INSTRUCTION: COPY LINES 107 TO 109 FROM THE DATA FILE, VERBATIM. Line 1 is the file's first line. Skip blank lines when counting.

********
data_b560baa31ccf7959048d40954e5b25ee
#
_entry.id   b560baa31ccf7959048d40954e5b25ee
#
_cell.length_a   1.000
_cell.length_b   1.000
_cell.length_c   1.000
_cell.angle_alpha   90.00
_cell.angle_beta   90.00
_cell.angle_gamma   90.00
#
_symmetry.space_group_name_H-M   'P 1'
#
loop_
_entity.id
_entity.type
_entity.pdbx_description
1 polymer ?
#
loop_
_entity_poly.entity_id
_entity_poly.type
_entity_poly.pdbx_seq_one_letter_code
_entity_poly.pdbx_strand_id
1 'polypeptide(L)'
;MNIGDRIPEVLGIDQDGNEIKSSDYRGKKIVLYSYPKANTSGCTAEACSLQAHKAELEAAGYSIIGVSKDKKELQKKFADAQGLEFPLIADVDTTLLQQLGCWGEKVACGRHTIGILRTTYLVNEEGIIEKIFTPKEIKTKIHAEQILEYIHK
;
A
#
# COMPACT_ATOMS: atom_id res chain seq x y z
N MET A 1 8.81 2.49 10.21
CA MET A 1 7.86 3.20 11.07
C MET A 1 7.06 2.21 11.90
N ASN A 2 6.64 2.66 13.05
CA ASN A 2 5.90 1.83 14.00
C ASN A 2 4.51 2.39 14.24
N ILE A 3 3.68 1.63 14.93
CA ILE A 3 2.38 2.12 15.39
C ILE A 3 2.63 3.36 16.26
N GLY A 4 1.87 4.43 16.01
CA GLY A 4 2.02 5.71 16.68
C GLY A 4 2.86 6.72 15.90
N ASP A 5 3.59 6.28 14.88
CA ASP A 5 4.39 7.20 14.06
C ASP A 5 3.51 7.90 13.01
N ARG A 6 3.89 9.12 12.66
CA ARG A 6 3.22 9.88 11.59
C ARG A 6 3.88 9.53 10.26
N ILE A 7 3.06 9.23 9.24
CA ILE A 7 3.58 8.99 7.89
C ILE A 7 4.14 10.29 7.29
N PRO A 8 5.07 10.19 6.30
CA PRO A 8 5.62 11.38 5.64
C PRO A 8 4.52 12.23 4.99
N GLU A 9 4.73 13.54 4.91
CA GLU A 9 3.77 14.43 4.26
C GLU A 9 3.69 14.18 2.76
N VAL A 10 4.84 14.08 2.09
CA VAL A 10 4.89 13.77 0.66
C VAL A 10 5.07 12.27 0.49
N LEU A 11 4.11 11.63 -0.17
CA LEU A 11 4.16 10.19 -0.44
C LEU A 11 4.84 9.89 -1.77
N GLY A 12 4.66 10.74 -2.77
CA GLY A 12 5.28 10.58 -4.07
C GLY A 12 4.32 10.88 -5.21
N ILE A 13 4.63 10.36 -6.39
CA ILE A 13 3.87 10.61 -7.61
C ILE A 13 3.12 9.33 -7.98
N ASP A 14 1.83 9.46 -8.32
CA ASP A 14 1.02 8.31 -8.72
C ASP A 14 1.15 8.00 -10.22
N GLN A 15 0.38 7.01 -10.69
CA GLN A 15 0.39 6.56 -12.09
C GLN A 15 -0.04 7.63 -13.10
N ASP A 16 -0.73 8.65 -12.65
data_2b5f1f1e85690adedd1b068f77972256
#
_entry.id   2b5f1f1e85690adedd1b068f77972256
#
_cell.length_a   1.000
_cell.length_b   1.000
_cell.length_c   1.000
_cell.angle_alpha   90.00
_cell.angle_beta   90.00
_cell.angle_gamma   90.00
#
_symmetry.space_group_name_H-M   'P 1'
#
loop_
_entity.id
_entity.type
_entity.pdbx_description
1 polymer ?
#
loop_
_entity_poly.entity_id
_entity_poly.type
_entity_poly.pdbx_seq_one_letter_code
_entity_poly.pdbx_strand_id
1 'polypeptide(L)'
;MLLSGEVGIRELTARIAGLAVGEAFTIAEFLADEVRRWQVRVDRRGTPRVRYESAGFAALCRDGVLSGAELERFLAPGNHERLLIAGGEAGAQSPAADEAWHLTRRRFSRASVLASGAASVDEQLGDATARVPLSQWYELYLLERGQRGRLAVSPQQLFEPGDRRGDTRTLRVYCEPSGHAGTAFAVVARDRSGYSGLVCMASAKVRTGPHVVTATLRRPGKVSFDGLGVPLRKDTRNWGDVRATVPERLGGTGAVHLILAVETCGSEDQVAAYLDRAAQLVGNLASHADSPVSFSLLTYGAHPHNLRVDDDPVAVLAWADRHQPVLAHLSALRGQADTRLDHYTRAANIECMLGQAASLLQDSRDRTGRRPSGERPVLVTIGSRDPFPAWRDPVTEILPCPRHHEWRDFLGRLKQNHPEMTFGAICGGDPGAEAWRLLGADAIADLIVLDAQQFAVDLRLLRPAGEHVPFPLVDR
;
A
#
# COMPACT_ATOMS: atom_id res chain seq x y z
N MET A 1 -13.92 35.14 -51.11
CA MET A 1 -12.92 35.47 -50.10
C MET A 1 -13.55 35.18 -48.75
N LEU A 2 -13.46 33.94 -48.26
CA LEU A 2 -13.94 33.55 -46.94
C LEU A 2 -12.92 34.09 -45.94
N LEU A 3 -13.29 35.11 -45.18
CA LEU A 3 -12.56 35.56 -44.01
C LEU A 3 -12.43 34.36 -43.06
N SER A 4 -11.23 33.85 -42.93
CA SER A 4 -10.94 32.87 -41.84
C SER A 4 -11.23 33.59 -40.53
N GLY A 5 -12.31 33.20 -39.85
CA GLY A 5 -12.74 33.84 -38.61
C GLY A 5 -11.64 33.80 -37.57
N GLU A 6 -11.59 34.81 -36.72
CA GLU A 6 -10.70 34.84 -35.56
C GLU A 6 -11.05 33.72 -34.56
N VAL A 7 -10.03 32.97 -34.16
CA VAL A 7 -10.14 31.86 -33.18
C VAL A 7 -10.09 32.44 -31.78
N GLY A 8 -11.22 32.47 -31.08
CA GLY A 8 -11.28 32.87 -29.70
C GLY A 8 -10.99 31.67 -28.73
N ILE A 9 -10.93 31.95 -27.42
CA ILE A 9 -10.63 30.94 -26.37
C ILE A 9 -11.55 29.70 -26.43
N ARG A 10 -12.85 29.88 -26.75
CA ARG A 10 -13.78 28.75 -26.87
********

N MET A 1 -13.92 35.14 -51.11
CA MET A 1 -12.92 35.47 -50.10
C MET A 1 -13.55 35.18 -48.75